In this administration, with such a protective mom in chief, one major focus on the home-front will be the first daughters. The goal of these devoted parents is to help the girls find their way in their new environment. And Michelle's mom is moving in for now, to provide a constant presence and keep the girls grounded. When asked about the relationship with his mother-in-law, the president, among other things, said: "I don't tell my mother-in-law what to do." Doesn't it sound like our new president is off to a really good start?
What follows are some ideas that may help you and your family:
Look at your situation and decide what works for you. If you need some time by yourself, be sure to fit that into your plans. When you want to reconnect with your teenagers, plan outings that will appeal to both of you. If your parents are up to it, invite them on a family vacation. Your children will benefit from spending quality time with their grandparents. And it will give you free time and the chance for you and your partner to catch up without distractions.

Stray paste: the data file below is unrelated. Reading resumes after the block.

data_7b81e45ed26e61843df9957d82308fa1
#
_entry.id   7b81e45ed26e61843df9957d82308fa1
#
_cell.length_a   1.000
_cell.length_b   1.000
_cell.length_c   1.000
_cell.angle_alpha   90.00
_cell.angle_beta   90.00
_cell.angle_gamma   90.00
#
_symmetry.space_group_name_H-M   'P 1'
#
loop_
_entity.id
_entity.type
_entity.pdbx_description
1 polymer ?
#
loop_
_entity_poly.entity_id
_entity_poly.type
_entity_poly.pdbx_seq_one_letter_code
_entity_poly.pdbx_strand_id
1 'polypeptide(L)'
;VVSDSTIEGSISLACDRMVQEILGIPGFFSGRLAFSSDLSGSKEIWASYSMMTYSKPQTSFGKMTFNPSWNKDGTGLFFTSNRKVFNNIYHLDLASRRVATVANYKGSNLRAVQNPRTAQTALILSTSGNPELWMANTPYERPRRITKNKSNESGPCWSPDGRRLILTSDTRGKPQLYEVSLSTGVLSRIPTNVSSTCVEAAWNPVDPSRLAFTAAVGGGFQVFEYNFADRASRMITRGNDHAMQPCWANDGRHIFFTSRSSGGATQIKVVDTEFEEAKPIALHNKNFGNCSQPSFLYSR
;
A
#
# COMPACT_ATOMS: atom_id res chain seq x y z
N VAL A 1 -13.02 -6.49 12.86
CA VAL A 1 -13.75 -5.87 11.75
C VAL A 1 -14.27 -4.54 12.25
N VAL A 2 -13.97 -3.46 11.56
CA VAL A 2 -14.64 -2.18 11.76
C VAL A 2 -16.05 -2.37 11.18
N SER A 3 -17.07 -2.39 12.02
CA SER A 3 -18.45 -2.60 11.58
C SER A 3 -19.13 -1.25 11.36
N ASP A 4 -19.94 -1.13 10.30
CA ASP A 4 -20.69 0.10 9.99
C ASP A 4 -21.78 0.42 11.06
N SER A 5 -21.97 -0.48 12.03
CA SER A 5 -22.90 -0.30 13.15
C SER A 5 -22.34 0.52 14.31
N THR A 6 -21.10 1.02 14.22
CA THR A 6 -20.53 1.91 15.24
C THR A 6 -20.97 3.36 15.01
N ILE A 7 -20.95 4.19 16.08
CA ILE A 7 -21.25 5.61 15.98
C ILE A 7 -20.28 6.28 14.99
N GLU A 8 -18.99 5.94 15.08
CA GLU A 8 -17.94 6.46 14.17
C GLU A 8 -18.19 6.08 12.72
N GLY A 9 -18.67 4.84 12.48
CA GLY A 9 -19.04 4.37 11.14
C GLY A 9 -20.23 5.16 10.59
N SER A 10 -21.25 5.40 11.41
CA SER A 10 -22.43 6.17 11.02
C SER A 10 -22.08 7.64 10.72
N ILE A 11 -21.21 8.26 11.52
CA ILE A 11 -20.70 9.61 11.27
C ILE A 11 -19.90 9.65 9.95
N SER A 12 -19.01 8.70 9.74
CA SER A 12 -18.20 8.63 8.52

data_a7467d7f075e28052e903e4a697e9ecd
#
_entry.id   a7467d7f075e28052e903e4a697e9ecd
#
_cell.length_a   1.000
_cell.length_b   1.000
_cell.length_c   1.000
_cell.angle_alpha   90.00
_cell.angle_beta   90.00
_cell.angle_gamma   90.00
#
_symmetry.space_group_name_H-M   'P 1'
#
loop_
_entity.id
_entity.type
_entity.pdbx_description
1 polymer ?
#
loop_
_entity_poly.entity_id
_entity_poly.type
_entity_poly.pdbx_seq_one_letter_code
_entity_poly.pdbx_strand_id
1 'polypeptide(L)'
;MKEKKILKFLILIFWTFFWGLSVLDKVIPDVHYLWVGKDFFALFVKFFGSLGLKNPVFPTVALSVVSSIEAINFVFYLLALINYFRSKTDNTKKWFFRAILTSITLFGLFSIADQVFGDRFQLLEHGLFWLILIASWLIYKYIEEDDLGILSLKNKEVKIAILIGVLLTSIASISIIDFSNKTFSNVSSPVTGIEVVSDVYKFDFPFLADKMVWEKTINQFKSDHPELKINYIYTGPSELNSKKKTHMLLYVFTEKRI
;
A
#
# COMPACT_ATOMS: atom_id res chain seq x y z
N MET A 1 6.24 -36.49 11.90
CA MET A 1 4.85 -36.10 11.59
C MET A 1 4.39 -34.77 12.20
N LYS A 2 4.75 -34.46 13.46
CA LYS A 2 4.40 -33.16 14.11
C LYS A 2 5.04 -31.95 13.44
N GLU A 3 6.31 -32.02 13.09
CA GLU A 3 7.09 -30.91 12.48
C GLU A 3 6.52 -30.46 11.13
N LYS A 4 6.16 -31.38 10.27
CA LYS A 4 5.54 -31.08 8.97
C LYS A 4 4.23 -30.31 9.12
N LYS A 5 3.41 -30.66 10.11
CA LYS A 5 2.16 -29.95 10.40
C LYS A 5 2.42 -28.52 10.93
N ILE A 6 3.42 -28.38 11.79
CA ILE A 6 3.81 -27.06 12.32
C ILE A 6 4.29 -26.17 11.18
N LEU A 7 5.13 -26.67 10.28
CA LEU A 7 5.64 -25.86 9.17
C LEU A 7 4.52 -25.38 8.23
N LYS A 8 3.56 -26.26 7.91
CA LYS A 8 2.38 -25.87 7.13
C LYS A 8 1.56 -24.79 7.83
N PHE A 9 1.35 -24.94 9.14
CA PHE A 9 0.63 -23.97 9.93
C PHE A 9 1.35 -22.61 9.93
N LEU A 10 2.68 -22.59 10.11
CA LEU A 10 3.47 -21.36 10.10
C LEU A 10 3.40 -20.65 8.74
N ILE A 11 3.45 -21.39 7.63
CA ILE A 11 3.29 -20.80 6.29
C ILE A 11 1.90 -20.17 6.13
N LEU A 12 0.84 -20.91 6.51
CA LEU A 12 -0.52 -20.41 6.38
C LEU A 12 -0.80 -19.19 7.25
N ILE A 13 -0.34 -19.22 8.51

Do what is necessary to maintain familiarity and continuity. If you nurture your family and stabilize their environment, they will feel more secure. The structure in their lives and the support you give them will relieve feelings of anxiety or stress. Children are resilient and, as you model positive thinking and hope, they will thrive. The rewards can be immeasurable for the whole family.
For additional tips, click on the title of this post and read our article, From Baby Boomer to Mother-in-Law: How to Play Your New Role.